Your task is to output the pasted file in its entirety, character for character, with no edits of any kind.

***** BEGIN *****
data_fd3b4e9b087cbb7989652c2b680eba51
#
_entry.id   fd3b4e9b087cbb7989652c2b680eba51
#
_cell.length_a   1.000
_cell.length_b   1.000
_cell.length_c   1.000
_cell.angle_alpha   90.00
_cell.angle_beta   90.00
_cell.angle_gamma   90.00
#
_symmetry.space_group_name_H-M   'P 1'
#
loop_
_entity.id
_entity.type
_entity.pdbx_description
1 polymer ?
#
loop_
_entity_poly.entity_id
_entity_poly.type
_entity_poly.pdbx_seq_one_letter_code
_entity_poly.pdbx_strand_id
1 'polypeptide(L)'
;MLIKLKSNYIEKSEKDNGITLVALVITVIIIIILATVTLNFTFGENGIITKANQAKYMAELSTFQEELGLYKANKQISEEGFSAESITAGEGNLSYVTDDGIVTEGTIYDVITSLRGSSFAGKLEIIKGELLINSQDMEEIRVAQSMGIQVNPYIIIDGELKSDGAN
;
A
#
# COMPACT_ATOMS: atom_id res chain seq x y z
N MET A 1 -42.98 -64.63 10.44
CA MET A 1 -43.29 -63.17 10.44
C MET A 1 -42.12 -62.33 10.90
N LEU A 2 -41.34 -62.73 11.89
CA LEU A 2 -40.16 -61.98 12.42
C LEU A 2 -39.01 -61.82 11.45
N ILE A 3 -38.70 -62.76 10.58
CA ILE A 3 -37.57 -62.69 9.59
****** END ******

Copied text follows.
data_fd3b4e9b087cbb7989652c2b680eba51
#
_entry.id   fd3b4e9b087cbb7989652c2b680eba51
#
_cell.length_a   1.000
_cell.length_b   1.000
_cell.length_c   1.000
_cell.angle_alpha   90.00
_cell.angle_beta   90.00
_cell.angle_gamma   90.00
#
_symmetry.space_group_name_H-M   'P 1'
#
loop_
_entity.id
_entity.type
_entity.pdbx_description
1 polymer ?
#
loop_
_entity_poly.entity_id
_entity_poly.type
_entity_poly.pdbx_seq_one_letter_code
_entity_poly.pdbx_strand_id
1 'polypeptide(L)'
;MLIKLKSNYIEKSEKDNGITLVALVITVIIIIILATVTLNFTFGENGIITKANQAKYMAELSTFQEELGLYKANKQISEEGFSAESITAGEGNLSYVTDDGIVTEGTIYDVITSLRGSSFAGKLEIIKGELLINSQDMEEIRVAQSMGIQVNPYIIIDGELKSDGAN
;
A
#
# COMPACT_ATOMS: atom_id res chain seq x y z
N MET A 1 -42.98 -64.63 10.44
CA MET A 1 -43.29 -63.17 10.44
C MET A 1 -42.12 -62.33 10.90
N LEU A 2 -41.34 -62.73 11.89
CA LEU A 2 -40.16 -61.98 12.42
C LEU A 2 -39.01 -61.82 11.45
N ILE A 3 -38.70 -62.76 10.58
CA ILE A 3 -37.57 -62.69 9.59